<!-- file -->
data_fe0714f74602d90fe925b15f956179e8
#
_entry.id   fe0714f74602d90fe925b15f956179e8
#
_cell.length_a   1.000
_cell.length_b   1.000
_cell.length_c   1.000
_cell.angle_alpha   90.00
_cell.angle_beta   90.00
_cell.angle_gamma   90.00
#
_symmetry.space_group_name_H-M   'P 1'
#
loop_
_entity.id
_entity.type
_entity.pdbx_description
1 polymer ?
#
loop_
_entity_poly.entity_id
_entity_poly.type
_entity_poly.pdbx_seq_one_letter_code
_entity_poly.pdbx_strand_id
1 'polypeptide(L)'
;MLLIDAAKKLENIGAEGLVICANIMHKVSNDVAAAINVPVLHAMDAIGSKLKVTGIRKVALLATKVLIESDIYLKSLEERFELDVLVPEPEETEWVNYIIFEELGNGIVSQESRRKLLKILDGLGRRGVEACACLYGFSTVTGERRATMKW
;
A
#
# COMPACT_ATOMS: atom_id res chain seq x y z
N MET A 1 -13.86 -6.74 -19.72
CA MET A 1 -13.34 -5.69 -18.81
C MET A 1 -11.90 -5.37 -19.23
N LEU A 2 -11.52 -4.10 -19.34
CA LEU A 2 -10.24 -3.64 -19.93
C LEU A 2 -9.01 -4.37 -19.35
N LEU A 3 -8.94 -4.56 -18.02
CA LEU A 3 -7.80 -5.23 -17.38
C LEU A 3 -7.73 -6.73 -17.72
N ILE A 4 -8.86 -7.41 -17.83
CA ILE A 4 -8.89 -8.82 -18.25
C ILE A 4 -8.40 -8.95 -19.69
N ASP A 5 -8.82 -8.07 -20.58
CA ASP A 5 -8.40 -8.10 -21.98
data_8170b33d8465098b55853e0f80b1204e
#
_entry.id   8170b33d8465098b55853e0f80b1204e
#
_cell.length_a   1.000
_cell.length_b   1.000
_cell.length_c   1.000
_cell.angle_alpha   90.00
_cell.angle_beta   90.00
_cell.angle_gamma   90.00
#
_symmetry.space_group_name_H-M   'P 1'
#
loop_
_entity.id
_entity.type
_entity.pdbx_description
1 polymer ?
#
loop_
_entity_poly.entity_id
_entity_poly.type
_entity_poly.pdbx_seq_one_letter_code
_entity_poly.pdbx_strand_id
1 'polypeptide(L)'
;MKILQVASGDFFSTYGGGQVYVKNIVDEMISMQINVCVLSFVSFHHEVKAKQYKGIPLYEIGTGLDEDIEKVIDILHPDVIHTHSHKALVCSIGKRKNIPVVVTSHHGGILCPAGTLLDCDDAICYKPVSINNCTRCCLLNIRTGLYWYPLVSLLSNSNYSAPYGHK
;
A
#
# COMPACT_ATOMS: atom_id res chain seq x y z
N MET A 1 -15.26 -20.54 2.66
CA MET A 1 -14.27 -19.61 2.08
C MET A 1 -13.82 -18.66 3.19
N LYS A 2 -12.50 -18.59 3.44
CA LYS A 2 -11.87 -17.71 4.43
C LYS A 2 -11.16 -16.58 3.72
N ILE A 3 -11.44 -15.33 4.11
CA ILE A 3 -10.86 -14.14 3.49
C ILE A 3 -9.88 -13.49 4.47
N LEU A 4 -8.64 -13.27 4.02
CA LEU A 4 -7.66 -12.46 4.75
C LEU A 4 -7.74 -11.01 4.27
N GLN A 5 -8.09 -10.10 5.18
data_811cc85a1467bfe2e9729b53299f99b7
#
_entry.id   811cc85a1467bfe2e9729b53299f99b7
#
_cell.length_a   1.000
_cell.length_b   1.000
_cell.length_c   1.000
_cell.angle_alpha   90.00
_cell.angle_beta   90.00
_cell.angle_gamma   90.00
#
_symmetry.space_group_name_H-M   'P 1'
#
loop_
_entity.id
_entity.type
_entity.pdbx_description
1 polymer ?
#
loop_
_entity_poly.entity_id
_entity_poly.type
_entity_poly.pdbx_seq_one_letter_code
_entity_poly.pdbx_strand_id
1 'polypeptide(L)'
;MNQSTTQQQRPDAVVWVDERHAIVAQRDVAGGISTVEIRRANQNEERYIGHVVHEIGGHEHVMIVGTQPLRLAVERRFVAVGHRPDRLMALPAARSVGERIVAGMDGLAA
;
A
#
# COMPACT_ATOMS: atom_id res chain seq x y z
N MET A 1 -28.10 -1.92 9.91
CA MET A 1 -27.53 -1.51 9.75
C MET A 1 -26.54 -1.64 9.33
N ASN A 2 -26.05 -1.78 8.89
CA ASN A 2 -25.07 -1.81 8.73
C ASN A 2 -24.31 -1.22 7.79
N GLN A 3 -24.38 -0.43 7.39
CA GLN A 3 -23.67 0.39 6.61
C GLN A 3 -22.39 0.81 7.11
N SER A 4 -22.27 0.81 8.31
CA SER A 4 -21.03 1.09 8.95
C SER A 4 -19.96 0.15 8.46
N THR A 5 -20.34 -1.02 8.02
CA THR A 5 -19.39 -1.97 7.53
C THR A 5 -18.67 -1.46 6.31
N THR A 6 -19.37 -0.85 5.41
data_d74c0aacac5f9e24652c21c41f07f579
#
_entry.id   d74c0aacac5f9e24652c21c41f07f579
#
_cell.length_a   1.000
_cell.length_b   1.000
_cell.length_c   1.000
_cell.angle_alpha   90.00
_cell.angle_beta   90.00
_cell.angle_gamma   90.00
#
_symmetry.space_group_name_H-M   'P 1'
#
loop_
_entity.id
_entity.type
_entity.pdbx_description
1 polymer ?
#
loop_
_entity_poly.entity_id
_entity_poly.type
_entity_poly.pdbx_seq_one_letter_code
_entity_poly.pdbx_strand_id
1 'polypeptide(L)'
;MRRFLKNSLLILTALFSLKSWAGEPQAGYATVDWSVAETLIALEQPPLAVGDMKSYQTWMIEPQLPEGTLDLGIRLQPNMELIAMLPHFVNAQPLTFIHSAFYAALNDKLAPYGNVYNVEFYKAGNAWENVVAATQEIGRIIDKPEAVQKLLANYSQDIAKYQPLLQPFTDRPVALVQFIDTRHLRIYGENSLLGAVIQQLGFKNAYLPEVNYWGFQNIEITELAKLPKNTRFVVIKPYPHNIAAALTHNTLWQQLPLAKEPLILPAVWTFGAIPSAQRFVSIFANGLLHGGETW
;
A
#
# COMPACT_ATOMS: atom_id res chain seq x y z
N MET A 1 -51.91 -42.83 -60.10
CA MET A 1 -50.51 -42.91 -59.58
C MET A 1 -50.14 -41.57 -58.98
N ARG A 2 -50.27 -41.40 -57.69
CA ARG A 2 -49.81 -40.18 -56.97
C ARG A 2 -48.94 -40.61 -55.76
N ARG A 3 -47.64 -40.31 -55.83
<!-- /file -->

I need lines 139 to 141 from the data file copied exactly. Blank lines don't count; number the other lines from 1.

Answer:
_cell.length_b   1.000
_cell.length_c   1.000
_cell.angle_alpha   90.00